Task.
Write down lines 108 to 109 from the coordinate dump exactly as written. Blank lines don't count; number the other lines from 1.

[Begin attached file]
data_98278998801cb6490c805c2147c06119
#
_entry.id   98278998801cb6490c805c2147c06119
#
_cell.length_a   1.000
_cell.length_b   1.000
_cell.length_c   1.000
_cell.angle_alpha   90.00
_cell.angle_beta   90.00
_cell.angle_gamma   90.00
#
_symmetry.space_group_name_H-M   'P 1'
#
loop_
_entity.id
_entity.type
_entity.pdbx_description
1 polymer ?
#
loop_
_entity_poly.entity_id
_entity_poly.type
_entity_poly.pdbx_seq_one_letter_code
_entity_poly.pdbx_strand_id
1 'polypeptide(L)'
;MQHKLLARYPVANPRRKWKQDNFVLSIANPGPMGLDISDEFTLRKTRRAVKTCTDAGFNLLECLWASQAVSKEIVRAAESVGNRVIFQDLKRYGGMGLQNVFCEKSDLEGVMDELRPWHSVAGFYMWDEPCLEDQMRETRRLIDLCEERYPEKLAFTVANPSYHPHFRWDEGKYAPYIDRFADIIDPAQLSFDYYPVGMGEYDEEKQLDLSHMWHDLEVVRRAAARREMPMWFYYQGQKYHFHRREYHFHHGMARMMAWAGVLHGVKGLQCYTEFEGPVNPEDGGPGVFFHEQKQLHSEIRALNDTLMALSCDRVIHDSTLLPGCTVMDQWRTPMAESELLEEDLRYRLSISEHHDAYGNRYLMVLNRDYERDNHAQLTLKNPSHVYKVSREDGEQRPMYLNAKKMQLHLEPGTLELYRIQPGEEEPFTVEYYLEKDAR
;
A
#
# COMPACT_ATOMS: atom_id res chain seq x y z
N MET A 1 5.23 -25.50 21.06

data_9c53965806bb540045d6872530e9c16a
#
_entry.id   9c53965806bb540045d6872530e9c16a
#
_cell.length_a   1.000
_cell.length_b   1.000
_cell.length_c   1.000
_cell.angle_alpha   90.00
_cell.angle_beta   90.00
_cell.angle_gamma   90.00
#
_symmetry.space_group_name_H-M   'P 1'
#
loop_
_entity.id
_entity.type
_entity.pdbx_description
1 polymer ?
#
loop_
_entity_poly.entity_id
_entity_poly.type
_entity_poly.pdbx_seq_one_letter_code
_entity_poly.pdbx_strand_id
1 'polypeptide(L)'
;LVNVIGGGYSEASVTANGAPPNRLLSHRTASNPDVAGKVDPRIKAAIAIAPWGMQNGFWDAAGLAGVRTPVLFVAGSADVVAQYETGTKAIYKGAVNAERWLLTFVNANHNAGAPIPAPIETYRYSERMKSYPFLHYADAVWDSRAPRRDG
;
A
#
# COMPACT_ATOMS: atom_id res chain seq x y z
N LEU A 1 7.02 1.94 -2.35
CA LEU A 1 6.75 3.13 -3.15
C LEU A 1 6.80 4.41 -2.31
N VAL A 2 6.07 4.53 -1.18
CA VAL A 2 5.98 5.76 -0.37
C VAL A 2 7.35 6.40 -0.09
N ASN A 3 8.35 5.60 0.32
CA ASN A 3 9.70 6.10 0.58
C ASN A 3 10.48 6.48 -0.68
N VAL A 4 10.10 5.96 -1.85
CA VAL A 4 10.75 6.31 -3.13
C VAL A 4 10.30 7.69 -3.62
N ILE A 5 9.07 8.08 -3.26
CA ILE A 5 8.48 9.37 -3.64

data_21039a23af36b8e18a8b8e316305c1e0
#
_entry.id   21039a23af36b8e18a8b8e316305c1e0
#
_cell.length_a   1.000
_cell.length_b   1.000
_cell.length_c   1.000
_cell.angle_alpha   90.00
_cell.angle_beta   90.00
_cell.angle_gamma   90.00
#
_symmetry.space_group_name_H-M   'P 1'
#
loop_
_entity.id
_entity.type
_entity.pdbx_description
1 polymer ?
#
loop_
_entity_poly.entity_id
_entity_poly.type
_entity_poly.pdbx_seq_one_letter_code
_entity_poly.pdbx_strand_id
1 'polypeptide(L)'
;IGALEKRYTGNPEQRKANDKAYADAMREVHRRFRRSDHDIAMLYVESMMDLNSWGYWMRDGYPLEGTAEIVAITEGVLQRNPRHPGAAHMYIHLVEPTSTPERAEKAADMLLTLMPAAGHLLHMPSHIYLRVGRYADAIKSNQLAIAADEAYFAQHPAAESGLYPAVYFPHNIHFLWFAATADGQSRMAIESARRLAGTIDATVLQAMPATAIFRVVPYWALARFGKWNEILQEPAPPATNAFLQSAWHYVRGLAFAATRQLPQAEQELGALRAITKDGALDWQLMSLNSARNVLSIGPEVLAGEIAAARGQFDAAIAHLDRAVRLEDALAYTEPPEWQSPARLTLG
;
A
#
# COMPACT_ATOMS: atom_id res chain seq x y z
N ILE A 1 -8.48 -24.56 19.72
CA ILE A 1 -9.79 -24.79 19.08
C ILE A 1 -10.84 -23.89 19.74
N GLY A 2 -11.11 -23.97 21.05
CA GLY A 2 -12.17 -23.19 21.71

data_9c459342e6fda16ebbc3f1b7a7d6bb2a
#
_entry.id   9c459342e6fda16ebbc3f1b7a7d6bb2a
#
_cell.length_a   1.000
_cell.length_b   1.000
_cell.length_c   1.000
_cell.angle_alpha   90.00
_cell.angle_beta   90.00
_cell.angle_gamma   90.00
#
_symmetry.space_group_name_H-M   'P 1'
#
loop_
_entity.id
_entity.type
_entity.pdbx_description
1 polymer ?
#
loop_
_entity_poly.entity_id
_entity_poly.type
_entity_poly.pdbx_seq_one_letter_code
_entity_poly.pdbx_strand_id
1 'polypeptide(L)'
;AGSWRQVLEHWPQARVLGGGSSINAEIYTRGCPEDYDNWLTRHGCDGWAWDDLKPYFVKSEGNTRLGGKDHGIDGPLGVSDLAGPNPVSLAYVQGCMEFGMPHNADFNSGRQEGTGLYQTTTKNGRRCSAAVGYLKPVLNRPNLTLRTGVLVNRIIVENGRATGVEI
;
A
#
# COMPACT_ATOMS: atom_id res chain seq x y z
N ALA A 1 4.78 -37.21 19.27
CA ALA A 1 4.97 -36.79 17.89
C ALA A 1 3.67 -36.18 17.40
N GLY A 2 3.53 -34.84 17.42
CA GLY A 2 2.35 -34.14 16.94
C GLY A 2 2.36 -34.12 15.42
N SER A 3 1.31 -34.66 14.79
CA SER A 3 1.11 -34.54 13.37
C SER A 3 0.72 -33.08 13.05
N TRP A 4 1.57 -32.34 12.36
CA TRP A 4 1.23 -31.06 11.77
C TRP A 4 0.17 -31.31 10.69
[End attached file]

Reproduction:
C ILE A 1 -10.84 -23.89 19.74
N GLY A 2 -11.11 -23.97 21.05